- A new, big initiative/strategy/goal is dreamed up, usually at headquarters.
- Key executives are rallied to communicate the big thing throughout the organization.
- With various levels of enthusiasm, employees start to focus on making the big thing work. This, however, is usually on top of their existing workload, which often causes them to overstretch and unfortunately creates additional stress.
- The additional stress has a negative impact on operational performance and productivity. Instead of exploring new frontiers, the employees in the organization have to play catch-up.
- Naturally, seeing the numbers slide, leaders challenge their people to work harder. They don’t realize that doing more is not the answer to too much to do.
- When an organization reaches breaking point, senior executives are forced to embrace triage: something needs to be done. The initiative is either quietly abandoned, or tough decisions are made, usually involving quitting stuff.
- Only after freeing up energy and time by strategically quitting activities, is progress finally made on the new big thing.
The question, therefore, is not if you will adopt strategic quitting. The question is when you will adopt strategic quitting. Your role as a leader is therefore to think big and at the same time have the courage to drive strategic quitting as a core activity in your organization.
How to Apply Strategic Quitting to Achieve Strategic Goals
Your most important growth goals are usually part of a corporate strategic plan. The chance of a new strategy succeeding depends on including strategic quitting as a core part of this plan. Signals that this part is missing are:
- Limited or no written statements in the strategy on what exactly will be abandoned in order to make the new strategy work.
- Mention of vague and unspecified productivity improvements to release time and energy to make the new strategy work.
- Timid statements about studying possible future business decisions regarding quitting activities.
- Fluffy and uncommitted language, such as “Based on progress, we will evaluate how to proceed with other initiatives.”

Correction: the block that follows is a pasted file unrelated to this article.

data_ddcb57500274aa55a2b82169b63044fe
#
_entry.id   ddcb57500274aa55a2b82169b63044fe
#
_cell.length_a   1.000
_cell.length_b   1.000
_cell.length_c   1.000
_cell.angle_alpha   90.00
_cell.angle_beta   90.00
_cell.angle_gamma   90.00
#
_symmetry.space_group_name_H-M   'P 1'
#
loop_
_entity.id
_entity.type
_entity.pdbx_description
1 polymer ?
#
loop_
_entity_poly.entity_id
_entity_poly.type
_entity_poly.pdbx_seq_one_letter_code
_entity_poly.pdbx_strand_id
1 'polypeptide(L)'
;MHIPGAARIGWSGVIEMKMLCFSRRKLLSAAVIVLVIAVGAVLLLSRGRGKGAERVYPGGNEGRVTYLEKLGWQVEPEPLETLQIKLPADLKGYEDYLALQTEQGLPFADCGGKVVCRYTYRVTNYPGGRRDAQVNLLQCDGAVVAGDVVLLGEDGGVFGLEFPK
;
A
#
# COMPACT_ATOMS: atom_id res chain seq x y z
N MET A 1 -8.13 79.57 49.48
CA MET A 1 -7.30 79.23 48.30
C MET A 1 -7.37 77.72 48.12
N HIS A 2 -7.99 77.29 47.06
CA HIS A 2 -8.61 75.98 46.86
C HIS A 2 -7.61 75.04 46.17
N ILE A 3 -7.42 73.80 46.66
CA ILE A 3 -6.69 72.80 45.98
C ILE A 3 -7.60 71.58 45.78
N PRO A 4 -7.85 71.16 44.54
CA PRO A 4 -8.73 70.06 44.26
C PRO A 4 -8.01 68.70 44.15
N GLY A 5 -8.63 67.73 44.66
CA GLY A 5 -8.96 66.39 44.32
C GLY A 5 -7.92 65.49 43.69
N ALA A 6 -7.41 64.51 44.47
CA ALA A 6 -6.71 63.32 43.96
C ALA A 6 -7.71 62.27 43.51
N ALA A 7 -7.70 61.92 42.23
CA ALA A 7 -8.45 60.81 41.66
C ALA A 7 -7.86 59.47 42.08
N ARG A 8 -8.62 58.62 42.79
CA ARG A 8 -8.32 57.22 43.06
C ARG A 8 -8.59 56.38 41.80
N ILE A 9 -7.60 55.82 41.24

Your role as a leader is to flesh out in detail the strategic quitting part of any goal, strategy, or initiative before you commit the organization to the Valley of Death. One of the most powerful tools to do so is zero-based thinking. This is how zero-based thinking works: If you want to find areas where you can apply the concept of strategic quitting, look at your business as a consultant and ask yourself, “Knowing what I know right now, which activities would I not have started if I could do it all over again?” This is a powerful question, because many actions were started to meet a need or solve a problem. Yet, the environment has changed and these actions may no longer serve the need or solve the problem. The activities, however, have become an organizational habit and people tend to only become aware of their habits when they consciously think about them. Thus, quitting a habit is a deliberate and conscious activity that doesn’t come naturally to any organization. This phenomenon is called the momentum fallacy. Once an object or activity is in motion, it takes a lot of effort to stop it. This truth explains why the best predictor of what you will be doing 5 minutes from now is what you are doing at this moment.
We see examples of the momentum fallacy everywhere. Take for example the Mini car. When the Mini was developed in the 1950s, an important design consideration was low cost. Thus, to paint the car, the chassis would be held in the air by a pole that protruded from the back to the front of the car. This pole caused a hole in the middle of the dashboard. The design engineers were classical pragmatists and decided to use this hole to fit the instrument cluster. Thus, the iconic design feature of having an instrument cluster, not in front of the driver, but in between the driver and passenger, was born. Though this setup was arguably inferior to an instrument cluster placed in front of the driver, it has been mindlessly copied in many other automobiles, despite the fact that modern technologies have rendered the pole-painting technique obsolete. This example shows that behaviors and activities will last until long after the reason for having them to begin with has disappeared. Killing activities is hard, and is why challenging assumptions with reality-based thinking is so important to make strategic quitting work.